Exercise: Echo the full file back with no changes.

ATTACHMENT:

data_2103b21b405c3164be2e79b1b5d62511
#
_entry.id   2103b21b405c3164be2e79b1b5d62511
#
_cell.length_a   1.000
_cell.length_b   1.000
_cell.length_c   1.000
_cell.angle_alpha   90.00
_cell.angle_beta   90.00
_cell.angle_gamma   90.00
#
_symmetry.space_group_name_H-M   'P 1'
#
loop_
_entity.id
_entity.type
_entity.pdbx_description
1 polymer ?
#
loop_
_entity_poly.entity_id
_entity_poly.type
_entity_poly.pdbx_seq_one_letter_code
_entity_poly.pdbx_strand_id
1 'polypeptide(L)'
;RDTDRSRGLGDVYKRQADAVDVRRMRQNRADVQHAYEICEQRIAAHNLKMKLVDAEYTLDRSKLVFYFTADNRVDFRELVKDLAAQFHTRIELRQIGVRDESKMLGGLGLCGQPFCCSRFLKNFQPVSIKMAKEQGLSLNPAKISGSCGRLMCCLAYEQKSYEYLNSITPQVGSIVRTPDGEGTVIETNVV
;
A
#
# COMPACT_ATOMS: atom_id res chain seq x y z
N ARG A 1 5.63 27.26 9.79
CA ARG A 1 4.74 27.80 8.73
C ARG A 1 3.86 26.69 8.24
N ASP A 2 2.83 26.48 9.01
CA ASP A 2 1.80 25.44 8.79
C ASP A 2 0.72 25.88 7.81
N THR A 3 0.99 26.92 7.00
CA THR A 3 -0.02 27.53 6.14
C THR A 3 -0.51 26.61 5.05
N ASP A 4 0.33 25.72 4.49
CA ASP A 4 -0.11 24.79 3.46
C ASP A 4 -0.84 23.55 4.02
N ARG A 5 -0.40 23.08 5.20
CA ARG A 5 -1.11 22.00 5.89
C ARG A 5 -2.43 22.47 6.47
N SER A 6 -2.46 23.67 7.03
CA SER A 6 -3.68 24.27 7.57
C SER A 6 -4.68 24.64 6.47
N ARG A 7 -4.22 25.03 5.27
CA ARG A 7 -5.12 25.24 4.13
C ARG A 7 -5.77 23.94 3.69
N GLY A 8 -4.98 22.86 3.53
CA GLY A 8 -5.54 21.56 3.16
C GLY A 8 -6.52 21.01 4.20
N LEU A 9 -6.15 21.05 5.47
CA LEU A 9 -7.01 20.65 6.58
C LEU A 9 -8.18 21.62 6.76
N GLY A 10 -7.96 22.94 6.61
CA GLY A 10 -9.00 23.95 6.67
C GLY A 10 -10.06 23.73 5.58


data_2103b21b405c3164be2e79b1b5d62511
#
_entry.id   2103b21b405c3164be2e79b1b5d62511
#
_cell.length_a   1.000
_cell.length_b   1.000
_cell.length_c   1.000
_cell.angle_alpha   90.00
_cell.angle_beta   90.00
_cell.angle_gamma   90.00
#
_symmetry.space_group_name_H-M   'P 1'
#
loop_
_entity.id
_entity.type
_entity.pdbx_description
1 polymer ?
#
loop_
_entity_poly.entity_id
_entity_poly.type
_entity_poly.pdbx_seq_one_letter_code
_entity_poly.pdbx_strand_id
1 'polypeptide(L)'
;RDTDRSRGLGDVYKRQADAVDVRRMRQNRADVQHAYEICEQRIAAHNLKMKLVDAEYTLDRSKLVFYFTADNRVDFRELVKDLAAQFHTRIELRQIGVRDESKMLGGLGLCGQPFCCSRFLKNFQPVSIKMAKEQGLSLNPAKISGSCGRLMCCLAYEQKSYEYLNSITPQVGSIVRTPDGEGTVIETNVV
;
A
#
# COMPACT_ATOMS: atom_id res chain seq x y z
N ARG A 1 5.63 27.26 9.79
CA ARG A 1 4.74 27.80 8.73
C ARG A 1 3.86 26.69 8.24
N ASP A 2 2.83 26.48 9.01
CA ASP A 2 1.80 25.44 8.79
C ASP A 2 0.72 25.88 7.81
N THR A 3 0.99 26.92 7.00
CA THR A 3 -0.02 27.53 6.14
C THR A 3 -0.51 26.61 5.05
N ASP A 4 0.33 25.72 4.49
CA ASP A 4 -0.11 24.79 3.46
C ASP A 4 -0.84 23.55 4.02
N ARG A 5 -0.40 23.08 5.20
CA ARG A 5 -1.11 22.00 5.89
C ARG A 5 -2.43 22.47 6.47
N SER A 6 -2.46 23.67 7.03
CA SER A 6 -3.68 24.27 7.57
C SER A 6 -4.68 24.64 6.47
N ARG A 7 -4.22 25.03 5.27
CA ARG A 7 -5.12 25.24 4.13
C ARG A 7 -5.77 23.94 3.69
N GLY A 8 -4.98 22.86 3.53
CA GLY A 8 -5.54 21.56 3.16
C GLY A 8 -6.52 21.01 4.20
N LEU A 9 -6.15 21.05 5.47
CA LEU A 9 -7.01 20.65 6.58
C LEU A 9 -8.18 21.62 6.76
N GLY A 10 -7.96 22.94 6.61
CA GLY A 10 -9.00 23.95 6.67
C GLY A 10 -10.06 23.73 5.58